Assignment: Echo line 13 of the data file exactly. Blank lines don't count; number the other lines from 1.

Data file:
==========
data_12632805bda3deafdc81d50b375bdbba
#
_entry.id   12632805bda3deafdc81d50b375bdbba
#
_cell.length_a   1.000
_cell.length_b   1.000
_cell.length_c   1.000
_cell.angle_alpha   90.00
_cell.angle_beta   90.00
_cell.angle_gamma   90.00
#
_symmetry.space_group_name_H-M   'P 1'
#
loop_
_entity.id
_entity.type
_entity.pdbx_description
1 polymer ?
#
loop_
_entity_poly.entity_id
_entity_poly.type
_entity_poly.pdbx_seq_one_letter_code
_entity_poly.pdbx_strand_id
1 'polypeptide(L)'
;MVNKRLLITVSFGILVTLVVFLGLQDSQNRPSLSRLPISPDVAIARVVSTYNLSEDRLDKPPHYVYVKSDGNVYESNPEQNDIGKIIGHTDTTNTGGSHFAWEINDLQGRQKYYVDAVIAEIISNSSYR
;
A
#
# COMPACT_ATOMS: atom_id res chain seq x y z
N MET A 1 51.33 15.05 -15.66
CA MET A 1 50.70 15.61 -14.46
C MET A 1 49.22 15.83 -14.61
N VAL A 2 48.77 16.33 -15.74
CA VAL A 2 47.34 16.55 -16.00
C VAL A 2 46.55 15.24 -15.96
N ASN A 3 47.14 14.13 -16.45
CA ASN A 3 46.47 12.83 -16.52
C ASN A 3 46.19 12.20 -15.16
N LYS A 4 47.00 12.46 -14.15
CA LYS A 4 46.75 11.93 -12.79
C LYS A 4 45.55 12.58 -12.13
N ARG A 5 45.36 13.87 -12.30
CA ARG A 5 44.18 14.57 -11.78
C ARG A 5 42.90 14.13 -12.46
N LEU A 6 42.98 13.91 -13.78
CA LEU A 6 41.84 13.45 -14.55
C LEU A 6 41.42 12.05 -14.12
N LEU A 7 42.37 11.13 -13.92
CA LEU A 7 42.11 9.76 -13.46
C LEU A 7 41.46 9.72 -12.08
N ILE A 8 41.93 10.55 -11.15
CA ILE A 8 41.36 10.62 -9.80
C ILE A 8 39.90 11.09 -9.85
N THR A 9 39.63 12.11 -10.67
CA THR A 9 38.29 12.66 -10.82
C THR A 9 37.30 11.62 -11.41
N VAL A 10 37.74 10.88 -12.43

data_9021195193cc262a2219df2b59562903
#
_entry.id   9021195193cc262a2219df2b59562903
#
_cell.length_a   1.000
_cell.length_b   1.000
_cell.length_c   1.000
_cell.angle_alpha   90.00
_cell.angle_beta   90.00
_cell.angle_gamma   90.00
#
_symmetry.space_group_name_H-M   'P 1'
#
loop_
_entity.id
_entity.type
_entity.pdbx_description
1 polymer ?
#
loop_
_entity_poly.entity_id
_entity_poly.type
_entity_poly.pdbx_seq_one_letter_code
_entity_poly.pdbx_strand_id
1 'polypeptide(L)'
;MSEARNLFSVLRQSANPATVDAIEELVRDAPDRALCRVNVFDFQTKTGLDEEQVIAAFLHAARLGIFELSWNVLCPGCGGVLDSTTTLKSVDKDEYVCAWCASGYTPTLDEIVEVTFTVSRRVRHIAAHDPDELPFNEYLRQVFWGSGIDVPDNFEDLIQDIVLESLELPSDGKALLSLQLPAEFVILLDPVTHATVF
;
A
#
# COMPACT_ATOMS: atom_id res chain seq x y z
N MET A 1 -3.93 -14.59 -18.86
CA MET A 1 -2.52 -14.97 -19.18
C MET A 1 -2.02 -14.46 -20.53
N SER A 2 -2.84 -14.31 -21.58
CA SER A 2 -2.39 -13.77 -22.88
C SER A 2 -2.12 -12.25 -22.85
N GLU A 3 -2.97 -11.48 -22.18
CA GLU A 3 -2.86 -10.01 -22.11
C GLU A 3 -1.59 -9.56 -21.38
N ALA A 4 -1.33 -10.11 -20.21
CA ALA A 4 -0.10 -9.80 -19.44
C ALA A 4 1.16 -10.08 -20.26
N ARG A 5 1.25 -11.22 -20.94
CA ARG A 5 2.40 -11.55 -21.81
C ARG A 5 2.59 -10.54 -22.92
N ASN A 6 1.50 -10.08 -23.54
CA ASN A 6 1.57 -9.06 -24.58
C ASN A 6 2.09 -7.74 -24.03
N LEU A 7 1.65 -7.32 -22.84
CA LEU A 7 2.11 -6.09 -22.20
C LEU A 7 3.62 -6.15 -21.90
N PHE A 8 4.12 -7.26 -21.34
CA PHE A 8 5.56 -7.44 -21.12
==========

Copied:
#